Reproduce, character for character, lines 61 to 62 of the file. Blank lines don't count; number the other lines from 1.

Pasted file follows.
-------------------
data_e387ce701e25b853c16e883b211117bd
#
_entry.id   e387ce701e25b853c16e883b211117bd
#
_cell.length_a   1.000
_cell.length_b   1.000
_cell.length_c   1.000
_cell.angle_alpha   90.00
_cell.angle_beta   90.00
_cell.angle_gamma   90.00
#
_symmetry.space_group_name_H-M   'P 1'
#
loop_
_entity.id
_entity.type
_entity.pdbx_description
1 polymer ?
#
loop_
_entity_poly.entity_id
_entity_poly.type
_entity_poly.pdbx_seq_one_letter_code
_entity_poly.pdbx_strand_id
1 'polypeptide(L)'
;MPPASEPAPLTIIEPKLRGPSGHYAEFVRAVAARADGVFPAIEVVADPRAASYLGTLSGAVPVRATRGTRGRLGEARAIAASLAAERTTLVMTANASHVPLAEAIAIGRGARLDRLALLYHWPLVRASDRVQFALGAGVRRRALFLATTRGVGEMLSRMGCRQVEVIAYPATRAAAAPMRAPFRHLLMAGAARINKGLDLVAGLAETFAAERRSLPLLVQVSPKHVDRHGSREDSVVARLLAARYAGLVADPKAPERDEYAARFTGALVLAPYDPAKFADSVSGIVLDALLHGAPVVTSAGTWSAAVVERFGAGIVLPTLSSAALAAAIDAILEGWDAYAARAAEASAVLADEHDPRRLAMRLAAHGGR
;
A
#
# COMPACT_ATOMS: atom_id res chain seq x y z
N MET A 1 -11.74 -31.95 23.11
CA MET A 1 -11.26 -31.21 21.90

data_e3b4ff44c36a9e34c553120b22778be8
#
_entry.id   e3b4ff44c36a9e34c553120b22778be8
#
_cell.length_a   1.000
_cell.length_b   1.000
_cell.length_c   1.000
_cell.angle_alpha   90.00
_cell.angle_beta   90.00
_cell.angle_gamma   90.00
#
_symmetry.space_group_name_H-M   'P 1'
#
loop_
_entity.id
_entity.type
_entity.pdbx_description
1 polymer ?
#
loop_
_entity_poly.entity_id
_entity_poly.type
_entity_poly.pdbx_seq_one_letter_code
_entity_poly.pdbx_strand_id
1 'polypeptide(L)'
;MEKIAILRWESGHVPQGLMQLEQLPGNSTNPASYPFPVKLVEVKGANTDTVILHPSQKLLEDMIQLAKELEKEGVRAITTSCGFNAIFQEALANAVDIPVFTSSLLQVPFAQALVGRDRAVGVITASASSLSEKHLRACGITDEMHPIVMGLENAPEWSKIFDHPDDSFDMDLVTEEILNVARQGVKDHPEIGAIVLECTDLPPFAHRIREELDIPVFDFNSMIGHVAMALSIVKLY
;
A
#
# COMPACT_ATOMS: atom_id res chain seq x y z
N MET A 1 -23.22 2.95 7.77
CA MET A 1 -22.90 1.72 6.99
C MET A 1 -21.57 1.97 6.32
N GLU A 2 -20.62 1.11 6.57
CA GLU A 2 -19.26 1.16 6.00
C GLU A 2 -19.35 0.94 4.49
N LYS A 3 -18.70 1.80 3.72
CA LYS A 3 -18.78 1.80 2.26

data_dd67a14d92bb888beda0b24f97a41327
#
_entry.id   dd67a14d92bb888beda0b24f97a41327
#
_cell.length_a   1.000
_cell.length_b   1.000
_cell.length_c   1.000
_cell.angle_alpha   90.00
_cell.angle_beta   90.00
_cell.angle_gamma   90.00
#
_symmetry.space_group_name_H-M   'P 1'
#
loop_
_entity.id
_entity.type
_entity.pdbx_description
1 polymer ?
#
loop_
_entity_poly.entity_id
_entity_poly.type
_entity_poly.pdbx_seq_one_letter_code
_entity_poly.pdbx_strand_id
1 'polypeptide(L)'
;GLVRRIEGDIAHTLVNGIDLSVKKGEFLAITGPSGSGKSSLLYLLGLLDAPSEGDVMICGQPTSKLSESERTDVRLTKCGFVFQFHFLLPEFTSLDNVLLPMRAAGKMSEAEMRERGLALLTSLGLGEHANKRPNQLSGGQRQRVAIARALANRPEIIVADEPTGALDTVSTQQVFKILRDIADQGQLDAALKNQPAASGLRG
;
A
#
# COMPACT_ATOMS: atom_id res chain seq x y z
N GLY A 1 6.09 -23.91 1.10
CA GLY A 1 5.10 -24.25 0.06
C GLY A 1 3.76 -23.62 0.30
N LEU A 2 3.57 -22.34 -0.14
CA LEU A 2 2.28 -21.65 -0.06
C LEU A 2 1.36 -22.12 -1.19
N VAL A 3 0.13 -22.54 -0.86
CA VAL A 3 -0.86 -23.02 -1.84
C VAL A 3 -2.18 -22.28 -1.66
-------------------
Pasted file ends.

#
# COMPACT_ATOMS: atom_id res chain seq x y z